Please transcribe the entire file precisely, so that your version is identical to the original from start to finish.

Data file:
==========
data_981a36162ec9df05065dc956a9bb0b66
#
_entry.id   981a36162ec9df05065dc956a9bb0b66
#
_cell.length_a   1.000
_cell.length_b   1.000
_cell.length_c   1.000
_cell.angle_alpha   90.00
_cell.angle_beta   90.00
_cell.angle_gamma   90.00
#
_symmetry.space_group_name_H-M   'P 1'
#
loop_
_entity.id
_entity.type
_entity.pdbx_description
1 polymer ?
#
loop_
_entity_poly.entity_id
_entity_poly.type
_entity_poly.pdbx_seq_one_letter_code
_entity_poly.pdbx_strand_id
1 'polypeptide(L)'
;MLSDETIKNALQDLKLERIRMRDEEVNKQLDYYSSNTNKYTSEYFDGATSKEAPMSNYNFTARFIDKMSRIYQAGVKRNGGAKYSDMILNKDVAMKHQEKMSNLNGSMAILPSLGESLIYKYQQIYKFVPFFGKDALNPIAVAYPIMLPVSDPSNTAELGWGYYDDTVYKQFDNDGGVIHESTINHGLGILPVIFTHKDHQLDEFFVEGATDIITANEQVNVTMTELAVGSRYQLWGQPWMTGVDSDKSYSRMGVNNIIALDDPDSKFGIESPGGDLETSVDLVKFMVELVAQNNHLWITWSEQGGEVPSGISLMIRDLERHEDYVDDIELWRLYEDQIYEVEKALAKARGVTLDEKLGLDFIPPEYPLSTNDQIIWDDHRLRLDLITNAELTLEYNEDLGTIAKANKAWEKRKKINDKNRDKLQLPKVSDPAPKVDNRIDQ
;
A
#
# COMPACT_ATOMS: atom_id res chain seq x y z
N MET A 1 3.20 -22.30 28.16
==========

data_981a36162ec9df05065dc956a9bb0b66
#
_entry.id   981a36162ec9df05065dc956a9bb0b66
#
_cell.length_a   1.000
_cell.length_b   1.000
_cell.length_c   1.000
_cell.angle_alpha   90.00
_cell.angle_beta   90.00
_cell.angle_gamma   90.00
#
_symmetry.space_group_name_H-M   'P 1'
#
loop_
_entity.id
_entity.type
_entity.pdbx_description
1 polymer ?
#
loop_
_entity_poly.entity_id
_entity_poly.type
_entity_poly.pdbx_seq_one_letter_code
_entity_poly.pdbx_strand_id
1 'polypeptide(L)'
;MLSDETIKNALQDLKLERIRMRDEEVNKQLDYYSSNTNKYTSEYFDGATSKEAPMSNYNFTARFIDKMSRIYQAGVKRNGGAKYSDMILNKDVAMKHQEKMSNLNGSMAILPSLGESLIYKYQQIYKFVPFFGKDALNPIAVAYPIMLPVSDPSNTAELGWGYYDDTVYKQFDNDGGVIHESTINHGLGILPVIFTHKDHQLDEFFVEGATDIITANEQVNVTMTELAVGSRYQLWGQPWMTGVDSDKSYSRMGVNNIIALDDPDSKFGIESPGGDLETSVDLVKFMVELVAQNNHLWITWSEQGGEVPSGISLMIRDLERHEDYVDDIELWRLYEDQIYEVEKALAKARGVTLDEKLGLDFIPPEYPLSTNDQIIWDDHRLRLDLITNAELTLEYNEDLGTIAKANKAWEKRKKINDKNRDKLQLPKVSDPAPKVDNRIDQ
;
A
#
# COMPACT_ATOMS: atom_id res chain seq x y z
N MET A 1 3.20 -22.30 28.16